Following the grand jury's decision not to indict police officer Darren Wilson in the death of Michael Brown, protests erupted across the country. In Ferguson, Mo., where Wilson fatally shot an unarmed Brown on Aug. 9, the demonstrations quickly turned violent despite pleas from Brown's family and President Obama to keep the protests peaceful.
Wilson's lawyer also released a statement following the grand jury's decision, in which he asked for peace. "We recognize that many people will want to second-guess the grand jury's decision. We would encourage anyone who wants to express an opinion do so in a respectful and peaceful manner."
However, these calls for peaceful protest in Ferguson were ignored. According to The Daily Beast, St. Louis County Police Chief Jon Belmar told reporters that at least a dozen buildings were set on fire, two police cars were burned, as were multiple civilian cars, approximately 150 shots were fired, police officers were pelted with rocks, and many local businesses were destroyed.
One reporter from CNN was hit by a rock while on camera, and Don Lemon and Chris Cuomo were tear-gassed while on air. "My entire crew, Chris Cuomo, Van Jones and I were out standing in front of the police department and several tear gas canisters went off in front of us," Lemon said. "We were ushered out by our security and members of the Ferguson police department. ... The smoke was so thick we could barely move." Despite numerous reports of tear gas, the St. Louis County Police Department tweeted that they only used "smoke to break up unruly crowds."
In a moment shockingly reminiscent of the 1989 Tiananmen Square protests, one man stood in the street with his hands raised, blocking armored vehicles from advancing.
Across the country, demonstrators took to the streets to protest the grand jury's decision. In Los Angeles, dozens marched down Martin Luther King Blvd, blocking the freeway. They made it to Beverly Hills, where they lied silently in the middle of a major intersection. Similar protests occurred in New York City, where the Manhattan, Brooklyn, and RFK-Triborough bridges were blocked by hundreds of protesters marching and sitting in the roadway.
In Washington, D.C., protesters lied in front of the White House and flooded the steps of the Supreme Court, where they chanted "hands up, don't shoot."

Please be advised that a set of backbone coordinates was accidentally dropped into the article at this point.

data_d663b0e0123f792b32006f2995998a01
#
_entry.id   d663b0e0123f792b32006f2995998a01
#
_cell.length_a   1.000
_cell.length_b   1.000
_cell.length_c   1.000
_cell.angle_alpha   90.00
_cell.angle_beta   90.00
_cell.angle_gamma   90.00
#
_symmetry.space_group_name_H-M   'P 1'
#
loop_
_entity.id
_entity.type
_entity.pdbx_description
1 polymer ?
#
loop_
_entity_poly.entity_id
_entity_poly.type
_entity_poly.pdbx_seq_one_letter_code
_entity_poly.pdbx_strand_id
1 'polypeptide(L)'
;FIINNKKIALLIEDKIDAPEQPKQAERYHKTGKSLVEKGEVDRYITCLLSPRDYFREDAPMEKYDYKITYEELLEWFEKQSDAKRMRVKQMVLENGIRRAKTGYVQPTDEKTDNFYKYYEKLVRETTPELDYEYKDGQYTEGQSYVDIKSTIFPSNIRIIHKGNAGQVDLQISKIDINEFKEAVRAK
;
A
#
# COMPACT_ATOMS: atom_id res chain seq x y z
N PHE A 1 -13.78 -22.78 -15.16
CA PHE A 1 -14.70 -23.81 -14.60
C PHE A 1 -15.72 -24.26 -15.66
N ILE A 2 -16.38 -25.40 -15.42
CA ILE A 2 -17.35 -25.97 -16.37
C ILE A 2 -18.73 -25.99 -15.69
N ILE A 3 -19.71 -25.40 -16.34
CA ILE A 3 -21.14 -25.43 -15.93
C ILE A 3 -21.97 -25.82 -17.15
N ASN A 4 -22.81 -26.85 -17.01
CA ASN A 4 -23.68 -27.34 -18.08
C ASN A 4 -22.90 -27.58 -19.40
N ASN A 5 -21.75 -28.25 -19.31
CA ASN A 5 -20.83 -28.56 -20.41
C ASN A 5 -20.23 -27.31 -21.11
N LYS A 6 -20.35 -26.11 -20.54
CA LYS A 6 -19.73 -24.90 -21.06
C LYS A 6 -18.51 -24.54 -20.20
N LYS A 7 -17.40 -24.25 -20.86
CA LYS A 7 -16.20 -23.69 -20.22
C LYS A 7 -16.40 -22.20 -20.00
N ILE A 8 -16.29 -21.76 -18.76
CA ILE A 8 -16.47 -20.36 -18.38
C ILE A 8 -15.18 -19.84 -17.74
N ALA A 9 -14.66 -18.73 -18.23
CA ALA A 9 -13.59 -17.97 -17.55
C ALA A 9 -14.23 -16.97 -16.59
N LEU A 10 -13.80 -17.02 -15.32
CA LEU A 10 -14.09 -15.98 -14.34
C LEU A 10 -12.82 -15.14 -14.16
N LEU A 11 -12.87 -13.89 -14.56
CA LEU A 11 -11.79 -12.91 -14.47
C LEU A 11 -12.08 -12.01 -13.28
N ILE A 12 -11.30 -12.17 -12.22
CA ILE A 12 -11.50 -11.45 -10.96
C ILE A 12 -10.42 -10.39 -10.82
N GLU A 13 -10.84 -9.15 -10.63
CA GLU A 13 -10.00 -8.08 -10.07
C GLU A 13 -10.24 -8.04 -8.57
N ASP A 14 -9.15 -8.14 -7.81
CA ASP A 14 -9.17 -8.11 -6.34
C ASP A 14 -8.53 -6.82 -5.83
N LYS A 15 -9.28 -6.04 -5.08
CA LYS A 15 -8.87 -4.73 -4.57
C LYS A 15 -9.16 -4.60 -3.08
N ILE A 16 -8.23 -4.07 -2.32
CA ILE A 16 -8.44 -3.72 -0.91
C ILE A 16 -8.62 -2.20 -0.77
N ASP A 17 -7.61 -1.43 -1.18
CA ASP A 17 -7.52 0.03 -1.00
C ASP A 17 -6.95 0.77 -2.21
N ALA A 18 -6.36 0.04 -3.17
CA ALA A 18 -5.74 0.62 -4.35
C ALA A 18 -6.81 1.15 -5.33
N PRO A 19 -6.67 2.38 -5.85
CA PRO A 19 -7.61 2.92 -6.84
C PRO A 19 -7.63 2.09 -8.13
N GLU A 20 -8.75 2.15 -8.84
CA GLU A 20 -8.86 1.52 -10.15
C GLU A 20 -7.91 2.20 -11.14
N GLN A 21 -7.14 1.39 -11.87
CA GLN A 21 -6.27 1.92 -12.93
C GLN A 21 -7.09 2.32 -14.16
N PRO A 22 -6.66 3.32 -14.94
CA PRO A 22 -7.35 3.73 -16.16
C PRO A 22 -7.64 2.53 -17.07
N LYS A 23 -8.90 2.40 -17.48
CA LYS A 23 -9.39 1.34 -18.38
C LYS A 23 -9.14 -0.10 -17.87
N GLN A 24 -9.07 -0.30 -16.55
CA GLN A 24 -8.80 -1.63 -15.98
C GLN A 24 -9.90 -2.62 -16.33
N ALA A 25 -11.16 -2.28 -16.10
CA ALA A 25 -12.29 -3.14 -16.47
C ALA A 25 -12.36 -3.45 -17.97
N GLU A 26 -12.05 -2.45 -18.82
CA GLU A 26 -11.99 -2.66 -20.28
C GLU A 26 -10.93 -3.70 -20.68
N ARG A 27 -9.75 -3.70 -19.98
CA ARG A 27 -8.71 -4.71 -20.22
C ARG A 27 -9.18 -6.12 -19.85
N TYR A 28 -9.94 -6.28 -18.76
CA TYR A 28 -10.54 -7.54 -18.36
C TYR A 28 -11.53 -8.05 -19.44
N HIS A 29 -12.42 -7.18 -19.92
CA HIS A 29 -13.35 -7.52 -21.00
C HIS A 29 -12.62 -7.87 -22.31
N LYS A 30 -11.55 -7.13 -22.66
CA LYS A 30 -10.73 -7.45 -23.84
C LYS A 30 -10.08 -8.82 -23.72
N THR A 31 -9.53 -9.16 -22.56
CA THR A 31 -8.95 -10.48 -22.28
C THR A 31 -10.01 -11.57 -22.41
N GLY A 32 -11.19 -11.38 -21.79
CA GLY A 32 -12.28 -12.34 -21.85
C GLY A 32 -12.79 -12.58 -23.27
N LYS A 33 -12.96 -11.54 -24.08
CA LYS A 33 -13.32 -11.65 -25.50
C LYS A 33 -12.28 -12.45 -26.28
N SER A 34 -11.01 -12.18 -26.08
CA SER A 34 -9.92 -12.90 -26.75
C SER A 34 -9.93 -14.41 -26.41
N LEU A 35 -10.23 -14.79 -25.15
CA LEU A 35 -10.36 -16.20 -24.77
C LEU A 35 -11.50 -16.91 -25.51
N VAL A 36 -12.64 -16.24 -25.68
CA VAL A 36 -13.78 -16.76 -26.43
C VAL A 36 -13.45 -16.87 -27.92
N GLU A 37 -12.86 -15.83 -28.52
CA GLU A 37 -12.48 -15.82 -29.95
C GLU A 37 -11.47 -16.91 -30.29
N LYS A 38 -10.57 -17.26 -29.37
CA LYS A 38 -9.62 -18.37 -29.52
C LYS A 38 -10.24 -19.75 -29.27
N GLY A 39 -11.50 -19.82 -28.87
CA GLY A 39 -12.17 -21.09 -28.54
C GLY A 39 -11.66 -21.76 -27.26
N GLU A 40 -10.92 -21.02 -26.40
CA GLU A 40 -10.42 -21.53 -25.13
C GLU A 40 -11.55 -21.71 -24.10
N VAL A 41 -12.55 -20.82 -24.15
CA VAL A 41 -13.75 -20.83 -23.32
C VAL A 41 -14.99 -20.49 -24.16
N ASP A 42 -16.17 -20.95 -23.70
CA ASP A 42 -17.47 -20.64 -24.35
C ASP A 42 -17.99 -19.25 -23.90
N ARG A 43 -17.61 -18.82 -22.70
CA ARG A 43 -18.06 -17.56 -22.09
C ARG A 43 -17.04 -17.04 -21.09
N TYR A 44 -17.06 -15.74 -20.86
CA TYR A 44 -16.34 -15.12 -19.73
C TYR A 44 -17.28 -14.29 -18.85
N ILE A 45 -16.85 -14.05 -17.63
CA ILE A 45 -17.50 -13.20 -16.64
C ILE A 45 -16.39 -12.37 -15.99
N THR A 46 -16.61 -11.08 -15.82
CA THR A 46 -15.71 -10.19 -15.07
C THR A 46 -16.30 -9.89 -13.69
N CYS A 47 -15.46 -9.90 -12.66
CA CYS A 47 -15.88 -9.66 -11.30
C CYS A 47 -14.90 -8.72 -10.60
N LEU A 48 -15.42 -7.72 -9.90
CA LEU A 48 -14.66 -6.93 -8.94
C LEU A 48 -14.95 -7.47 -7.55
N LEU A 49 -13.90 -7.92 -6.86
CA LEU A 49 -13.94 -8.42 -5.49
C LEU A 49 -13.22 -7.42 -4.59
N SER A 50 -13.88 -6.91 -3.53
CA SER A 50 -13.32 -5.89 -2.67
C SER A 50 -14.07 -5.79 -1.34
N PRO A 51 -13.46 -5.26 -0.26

Despite a pre-announced state of emergency, the mayors of Ferguson and the neighboring Dellwood, which also suffered from violent protests, complained that they lacked the needed presence of the National Guard. It wasn't until early Tuesday morning that Gov. Jay Nixon announced he would be deploying more National Guard to the area.
While protests continued throughout the night, evidence from the grand jury was made public, including photos of the injuries Wilson sustained when Brown allegedly hit him in the face and fought for control of the handgun. In Wilson's full testimony, which was also released, he explained why he pulled out his gun on an unarmed teenager and fatally shot him. "I felt that another one of those punches in my face could knock me out or worse. I mean it was, he's obviously bigger than I was and stronger and the, I've already taken two to the face and I didn't think I would, the third one could be fatal if he hit me right."
Attorney General Eric Holder issued a statement late Monday night, as reported by The Atlantic, saying that while the St. Louis County grand jury did not indict Wilson, "the Justice Department's investigation into the shooting of Brown remains ongoing."
Holder made clear that the federal inquiry will be independent from prosecutor Robert McCulloch's investigation, which many have found questionably prejudiced. "Even at this mature stage of the investigation, we have avoided prejudging any of the evidence," Holder insisted. "And although federal civil rights law imposes a high legal bar in these types of cases, we have resisted forming premature conclusions."